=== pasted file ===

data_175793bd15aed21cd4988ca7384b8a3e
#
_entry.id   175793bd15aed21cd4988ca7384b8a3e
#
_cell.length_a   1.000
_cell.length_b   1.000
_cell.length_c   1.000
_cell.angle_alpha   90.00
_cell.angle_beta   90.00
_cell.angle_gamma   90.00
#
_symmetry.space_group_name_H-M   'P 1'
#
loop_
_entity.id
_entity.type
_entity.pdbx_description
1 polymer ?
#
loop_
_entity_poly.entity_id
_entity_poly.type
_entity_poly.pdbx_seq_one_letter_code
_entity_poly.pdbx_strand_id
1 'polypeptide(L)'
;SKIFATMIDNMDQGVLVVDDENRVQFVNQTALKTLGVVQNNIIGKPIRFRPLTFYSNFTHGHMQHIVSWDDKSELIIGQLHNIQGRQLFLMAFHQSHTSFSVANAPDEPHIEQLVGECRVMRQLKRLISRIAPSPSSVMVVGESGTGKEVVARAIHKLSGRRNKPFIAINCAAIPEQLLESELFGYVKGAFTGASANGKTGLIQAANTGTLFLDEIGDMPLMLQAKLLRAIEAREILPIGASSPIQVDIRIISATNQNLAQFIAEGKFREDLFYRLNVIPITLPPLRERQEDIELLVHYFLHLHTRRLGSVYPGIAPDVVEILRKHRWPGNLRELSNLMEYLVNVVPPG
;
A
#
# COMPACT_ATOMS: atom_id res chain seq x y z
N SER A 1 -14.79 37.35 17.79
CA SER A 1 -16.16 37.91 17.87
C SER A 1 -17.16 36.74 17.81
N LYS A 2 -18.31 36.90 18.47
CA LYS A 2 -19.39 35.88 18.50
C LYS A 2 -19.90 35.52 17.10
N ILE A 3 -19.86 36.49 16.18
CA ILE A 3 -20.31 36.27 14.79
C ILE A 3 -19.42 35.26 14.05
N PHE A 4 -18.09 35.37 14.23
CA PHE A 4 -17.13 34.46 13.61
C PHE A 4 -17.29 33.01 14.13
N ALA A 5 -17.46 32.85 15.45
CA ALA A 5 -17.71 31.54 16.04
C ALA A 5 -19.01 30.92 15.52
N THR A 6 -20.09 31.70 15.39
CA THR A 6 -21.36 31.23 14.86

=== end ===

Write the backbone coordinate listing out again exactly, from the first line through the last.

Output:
data_175793bd15aed21cd4988ca7384b8a3e
#
_entry.id   175793bd15aed21cd4988ca7384b8a3e
#
_cell.length_a   1.000
_cell.length_b   1.000
_cell.length_c   1.000
_cell.angle_alpha   90.00
_cell.angle_beta   90.00
_cell.angle_gamma   90.00
#
_symmetry.space_group_name_H-M   'P 1'
#
loop_
_entity.id
_entity.type
_entity.pdbx_description
1 polymer ?
#
loop_
_entity_poly.entity_id
_entity_poly.type
_entity_poly.pdbx_seq_one_letter_code
_entity_poly.pdbx_strand_id
1 'polypeptide(L)'
;SKIFATMIDNMDQGVLVVDDENRVQFVNQTALKTLGVVQNNIIGKPIRFRPLTFYSNFTHGHMQHIVSWDDKSELIIGQLHNIQGRQLFLMAFHQSHTSFSVANAPDEPHIEQLVGECRVMRQLKRLISRIAPSPSSVMVVGESGTGKEVVARAIHKLSGRRNKPFIAINCAAIPEQLLESELFGYVKGAFTGASANGKTGLIQAANTGTLFLDEIGDMPLMLQAKLLRAIEAREILPIGASSPIQVDIRIISATNQNLAQFIAEGKFREDLFYRLNVIPITLPPLRERQEDIELLVHYFLHLHTRRLGSVYPGIAPDVVEILRKHRWPGNLRELSNLMEYLVNVVPPG
;
A
#
# COMPACT_ATOMS: atom_id res chain seq x y z
N SER A 1 -14.79 37.35 17.79
CA SER A 1 -16.16 37.91 17.87
C SER A 1 -17.16 36.74 17.81
N LYS A 2 -18.31 36.90 18.47
CA LYS A 2 -19.39 35.88 18.50
C LYS A 2 -19.90 35.52 17.10
N ILE A 3 -19.86 36.49 16.18
CA ILE A 3 -20.31 36.27 14.79
C ILE A 3 -19.42 35.26 14.05
N PHE A 4 -18.09 35.37 14.23
CA PHE A 4 -17.13 34.46 13.61
C PHE A 4 -17.29 33.01 14.13
N ALA A 5 -17.46 32.85 15.45
CA ALA A 5 -17.71 31.54 16.04
C ALA A 5 -19.01 30.92 15.52
N THR A 6 -20.09 31.70 15.39
CA THR A 6 -21.36 31.23 14.86